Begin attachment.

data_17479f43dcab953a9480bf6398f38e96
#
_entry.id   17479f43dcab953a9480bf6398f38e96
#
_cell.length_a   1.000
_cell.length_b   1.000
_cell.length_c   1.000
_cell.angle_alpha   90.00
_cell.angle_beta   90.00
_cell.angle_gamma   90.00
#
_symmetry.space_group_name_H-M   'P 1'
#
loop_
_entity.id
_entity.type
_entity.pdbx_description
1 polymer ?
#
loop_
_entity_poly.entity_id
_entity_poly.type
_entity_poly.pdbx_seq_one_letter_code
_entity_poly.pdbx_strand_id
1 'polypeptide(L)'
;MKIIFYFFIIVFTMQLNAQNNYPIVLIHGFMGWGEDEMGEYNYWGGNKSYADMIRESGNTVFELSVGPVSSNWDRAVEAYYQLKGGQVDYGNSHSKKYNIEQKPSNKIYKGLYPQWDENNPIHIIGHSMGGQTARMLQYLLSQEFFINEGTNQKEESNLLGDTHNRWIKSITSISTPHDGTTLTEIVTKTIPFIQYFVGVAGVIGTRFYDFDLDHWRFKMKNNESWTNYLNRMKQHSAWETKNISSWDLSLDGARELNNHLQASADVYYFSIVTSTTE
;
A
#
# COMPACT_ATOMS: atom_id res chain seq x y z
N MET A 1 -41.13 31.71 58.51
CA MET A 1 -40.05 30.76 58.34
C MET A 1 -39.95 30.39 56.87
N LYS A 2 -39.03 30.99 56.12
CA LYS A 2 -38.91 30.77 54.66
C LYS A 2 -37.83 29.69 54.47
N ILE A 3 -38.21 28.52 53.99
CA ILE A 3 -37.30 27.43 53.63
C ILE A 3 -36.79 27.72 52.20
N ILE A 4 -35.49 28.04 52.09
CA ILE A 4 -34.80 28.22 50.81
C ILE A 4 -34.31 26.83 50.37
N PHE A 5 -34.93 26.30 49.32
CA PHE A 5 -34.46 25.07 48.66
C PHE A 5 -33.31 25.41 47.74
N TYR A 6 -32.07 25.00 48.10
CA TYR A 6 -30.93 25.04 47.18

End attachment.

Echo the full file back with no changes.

data_17479f43dcab953a9480bf6398f38e96
#
_entry.id   17479f43dcab953a9480bf6398f38e96
#
_cell.length_a   1.000
_cell.length_b   1.000
_cell.length_c   1.000
_cell.angle_alpha   90.00
_cell.angle_beta   90.00
_cell.angle_gamma   90.00
#
_symmetry.space_group_name_H-M   'P 1'
#
loop_
_entity.id
_entity.type
_entity.pdbx_description
1 polymer ?
#
loop_
_entity_poly.entity_id
_entity_poly.type
_entity_poly.pdbx_seq_one_letter_code
_entity_poly.pdbx_strand_id
1 'polypeptide(L)'
;MKIIFYFFIIVFTMQLNAQNNYPIVLIHGFMGWGEDEMGEYNYWGGNKSYADMIRESGNTVFELSVGPVSSNWDRAVEAYYQLKGGQVDYGNSHSKKYNIEQKPSNKIYKGLYPQWDENNPIHIIGHSMGGQTARMLQYLLSQEFFINEGTNQKEESNLLGDTHNRWIKSITSISTPHDGTTLTEIVTKTIPFIQYFVGVAGVIGTRFYDFDLDHWRFKMKNNESWTNYLNRMKQHSAWETKNISSWDLSLDGARELNNHLQASADVYYFSIVTSTTE
;
A
#
# COMPACT_ATOMS: atom_id res chain seq x y z
N MET A 1 -41.13 31.71 58.51
CA MET A 1 -40.05 30.76 58.34
C MET A 1 -39.95 30.39 56.87
N LYS A 2 -39.03 30.99 56.12
CA LYS A 2 -38.91 30.77 54.66
C LYS A 2 -37.83 29.69 54.47
N ILE A 3 -38.21 28.52 53.99
CA ILE A 3 -37.30 27.43 53.63
C ILE A 3 -36.79 27.72 52.20
N ILE A 4 -35.49 28.04 52.09
CA ILE A 4 -34.80 28.22 50.81
C ILE A 4 -34.31 26.83 50.37
N PHE A 5 -34.93 26.30 49.32
CA PHE A 5 -34.46 25.07 48.66
C PHE A 5 -33.31 25.41 47.74
N TYR A 6 -32.07 25.00 48.10
CA TYR A 6 -30.93 25.04 47.18